19-year old Dubliner Byrne joined Manchester City's underage academy in 2011 and is regarded as one of the British club's brightest young talents. No less a figure than Roy Keane has tipped the midfielder to become a star after Byrne completed a successful year on loan with respected Dutch team SC Cambuur. Keane likened Byrne's success in the Netherlands to a young David Beckham's spell at Preston, before he became internationally famous with Manchester United. Success will be especially poignant for the Irish under-21 international who last summer signed a Manchester City contract extension eight years to the day after the sudden death of his father.

Jordan Casey, entrepreneur


It would be heaping too much pressure on the 15-year-old student at De La Salle Waterford to describe him as the Irish Mark Zuckerberg (who invented Facebook in his college dorm). But the self-effacing Casey already presides over an impressive technology mini empire. A self-taught programmer (his parents had no idea what he was up to in his bedroom) Casey was just 10 when his first game, Alien Ball Vs Humans, was accepted by Apple's App Store - the most important shop window in the world for mobile entertainment.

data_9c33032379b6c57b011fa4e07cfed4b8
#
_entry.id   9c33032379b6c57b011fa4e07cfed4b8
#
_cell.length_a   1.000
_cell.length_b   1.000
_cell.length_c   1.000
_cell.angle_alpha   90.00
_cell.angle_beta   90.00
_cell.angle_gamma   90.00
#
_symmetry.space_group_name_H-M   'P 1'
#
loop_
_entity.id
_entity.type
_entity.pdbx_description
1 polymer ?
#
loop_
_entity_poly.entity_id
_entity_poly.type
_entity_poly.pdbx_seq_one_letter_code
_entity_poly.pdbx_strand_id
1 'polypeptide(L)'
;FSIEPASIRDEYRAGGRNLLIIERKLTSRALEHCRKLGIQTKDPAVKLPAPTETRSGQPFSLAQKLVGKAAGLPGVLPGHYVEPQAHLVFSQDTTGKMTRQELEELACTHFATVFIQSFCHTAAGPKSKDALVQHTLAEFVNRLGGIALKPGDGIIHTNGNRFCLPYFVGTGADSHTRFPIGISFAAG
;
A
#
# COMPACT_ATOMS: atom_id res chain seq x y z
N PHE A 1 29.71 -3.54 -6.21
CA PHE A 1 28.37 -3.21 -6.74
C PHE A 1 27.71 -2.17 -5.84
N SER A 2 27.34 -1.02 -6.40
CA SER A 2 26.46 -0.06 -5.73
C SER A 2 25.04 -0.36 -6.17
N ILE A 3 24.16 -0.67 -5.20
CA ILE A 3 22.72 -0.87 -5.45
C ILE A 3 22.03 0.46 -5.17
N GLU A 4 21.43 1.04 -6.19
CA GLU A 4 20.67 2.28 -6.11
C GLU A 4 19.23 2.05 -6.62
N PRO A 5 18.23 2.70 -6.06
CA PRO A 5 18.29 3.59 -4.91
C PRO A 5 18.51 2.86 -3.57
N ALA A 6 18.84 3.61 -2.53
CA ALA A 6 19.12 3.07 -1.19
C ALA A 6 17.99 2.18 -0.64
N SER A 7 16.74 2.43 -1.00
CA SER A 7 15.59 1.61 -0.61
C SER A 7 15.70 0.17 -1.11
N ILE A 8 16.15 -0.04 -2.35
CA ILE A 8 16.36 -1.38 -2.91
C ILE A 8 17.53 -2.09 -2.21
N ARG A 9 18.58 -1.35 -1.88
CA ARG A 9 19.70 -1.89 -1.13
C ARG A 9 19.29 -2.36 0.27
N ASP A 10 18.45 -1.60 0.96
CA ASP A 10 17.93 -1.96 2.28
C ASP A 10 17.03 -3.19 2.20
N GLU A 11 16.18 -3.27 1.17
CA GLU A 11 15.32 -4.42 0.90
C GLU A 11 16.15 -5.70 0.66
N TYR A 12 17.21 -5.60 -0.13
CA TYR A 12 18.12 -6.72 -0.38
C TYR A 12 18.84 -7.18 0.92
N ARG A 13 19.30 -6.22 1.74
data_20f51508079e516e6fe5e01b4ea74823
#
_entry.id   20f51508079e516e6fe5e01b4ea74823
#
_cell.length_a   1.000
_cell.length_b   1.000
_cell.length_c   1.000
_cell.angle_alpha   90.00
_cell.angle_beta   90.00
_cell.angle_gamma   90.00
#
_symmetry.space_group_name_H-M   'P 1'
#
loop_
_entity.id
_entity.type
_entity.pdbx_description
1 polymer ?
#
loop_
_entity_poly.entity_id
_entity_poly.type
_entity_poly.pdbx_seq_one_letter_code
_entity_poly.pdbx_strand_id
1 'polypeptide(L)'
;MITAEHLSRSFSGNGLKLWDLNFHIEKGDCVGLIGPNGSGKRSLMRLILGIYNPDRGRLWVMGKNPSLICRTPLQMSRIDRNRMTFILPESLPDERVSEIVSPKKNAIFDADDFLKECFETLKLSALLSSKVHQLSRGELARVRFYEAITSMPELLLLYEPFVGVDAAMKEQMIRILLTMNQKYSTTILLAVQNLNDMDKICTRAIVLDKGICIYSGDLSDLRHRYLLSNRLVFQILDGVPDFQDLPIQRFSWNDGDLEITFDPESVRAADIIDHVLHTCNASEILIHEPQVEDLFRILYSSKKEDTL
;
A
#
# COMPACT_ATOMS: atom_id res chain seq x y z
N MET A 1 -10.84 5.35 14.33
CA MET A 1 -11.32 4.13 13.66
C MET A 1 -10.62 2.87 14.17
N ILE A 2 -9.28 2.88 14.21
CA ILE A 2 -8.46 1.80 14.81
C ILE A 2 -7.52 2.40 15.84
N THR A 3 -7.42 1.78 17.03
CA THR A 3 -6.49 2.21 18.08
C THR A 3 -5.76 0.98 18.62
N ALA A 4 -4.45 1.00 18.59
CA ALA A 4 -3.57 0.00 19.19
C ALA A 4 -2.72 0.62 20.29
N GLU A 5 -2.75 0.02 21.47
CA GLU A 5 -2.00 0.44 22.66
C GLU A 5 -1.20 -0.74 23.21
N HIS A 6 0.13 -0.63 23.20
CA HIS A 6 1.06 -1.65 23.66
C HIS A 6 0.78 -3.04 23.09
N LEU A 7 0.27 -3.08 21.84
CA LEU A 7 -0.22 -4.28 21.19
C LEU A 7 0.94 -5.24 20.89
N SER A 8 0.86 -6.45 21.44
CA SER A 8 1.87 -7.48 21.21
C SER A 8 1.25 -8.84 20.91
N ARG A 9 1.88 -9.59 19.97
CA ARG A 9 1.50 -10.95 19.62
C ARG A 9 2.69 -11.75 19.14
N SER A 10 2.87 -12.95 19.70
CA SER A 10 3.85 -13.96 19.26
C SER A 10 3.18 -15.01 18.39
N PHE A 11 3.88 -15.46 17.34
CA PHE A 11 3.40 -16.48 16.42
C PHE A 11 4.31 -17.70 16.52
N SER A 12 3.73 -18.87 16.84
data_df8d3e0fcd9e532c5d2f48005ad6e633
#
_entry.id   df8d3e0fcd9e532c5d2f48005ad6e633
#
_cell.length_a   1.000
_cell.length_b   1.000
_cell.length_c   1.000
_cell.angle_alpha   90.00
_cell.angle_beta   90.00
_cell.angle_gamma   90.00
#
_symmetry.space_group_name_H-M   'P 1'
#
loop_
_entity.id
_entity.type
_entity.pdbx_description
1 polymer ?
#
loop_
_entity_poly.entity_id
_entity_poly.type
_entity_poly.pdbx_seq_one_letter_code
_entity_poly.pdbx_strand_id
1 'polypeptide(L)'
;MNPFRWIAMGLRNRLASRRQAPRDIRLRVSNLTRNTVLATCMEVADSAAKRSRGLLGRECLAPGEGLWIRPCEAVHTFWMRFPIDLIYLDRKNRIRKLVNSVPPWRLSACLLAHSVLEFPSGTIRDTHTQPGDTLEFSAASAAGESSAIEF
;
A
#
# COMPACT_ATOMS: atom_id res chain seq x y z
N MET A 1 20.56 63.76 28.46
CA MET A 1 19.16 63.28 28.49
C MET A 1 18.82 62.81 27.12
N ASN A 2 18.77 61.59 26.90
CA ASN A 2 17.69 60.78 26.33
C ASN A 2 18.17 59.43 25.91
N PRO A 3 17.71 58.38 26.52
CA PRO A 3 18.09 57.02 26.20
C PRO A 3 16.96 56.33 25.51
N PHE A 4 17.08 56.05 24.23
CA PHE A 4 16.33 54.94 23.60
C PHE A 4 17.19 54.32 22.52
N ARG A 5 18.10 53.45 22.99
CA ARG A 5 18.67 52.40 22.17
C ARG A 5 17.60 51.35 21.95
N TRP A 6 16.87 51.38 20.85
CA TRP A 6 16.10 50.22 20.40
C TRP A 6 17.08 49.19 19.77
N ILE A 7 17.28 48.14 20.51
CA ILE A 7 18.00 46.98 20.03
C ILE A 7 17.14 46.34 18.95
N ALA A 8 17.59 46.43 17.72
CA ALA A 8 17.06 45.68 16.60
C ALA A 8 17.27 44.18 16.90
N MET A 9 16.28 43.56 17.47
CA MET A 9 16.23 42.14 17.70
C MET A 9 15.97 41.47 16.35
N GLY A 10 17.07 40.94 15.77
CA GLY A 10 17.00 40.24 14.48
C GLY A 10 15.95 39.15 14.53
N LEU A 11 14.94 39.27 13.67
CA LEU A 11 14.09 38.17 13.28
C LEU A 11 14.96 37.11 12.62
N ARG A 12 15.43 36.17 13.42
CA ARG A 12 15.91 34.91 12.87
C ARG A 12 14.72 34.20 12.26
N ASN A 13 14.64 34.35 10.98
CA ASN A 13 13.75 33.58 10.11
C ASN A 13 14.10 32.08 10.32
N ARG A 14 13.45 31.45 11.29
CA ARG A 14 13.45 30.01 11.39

This made him the the youngest developer for the iPhone/iPad platform in Europe, an achievement on which he has continued to build. With Casey Games becoming a player in the mobile "space", in 2013 he was invited to address the prestigious TiEcon Summit in California. His future is so bright, it's a wonder he doesn't have to wear mirror-shades around the house.

Clara McSweeney, model


Model McSweeney had a bright start to 2015, when she signed with IMG Models the same agency representing Kate Moss. Discovered by modelling maven Andrea Roche as a 15-year-old in Mitchelstown, Co Cork, bright things await as she looks forward to her 19th birthday.

Based in New York, she is a lively presence on Instagram and Twitter and appears to have stayed grounded even as her career takes her into the modeling stratosphere.

Bridie Monds-Watson, singer


Recording under the stage-name 'Soak', Derry songwriter Monds-Watson (right) signed a record deal aged 16 and was shortlisted this year for the prestigious BBC Sound Of poll - a tip sheet of up-and-coming songwriting talent (previous winners include Sam Smith and Adele).

Still only 18, she is a finalist at this year's Mercury Music Prize for Best British or Irish LP, receiving a nomination for her quietly stunning first record Before We Forgot How To Dream. She has furthermore became a spokesperson for tolerance and equality, having spoken openly about her sexual orientation and her struggles fitting in at school in Derry.

Zena Donnelly, actress and singer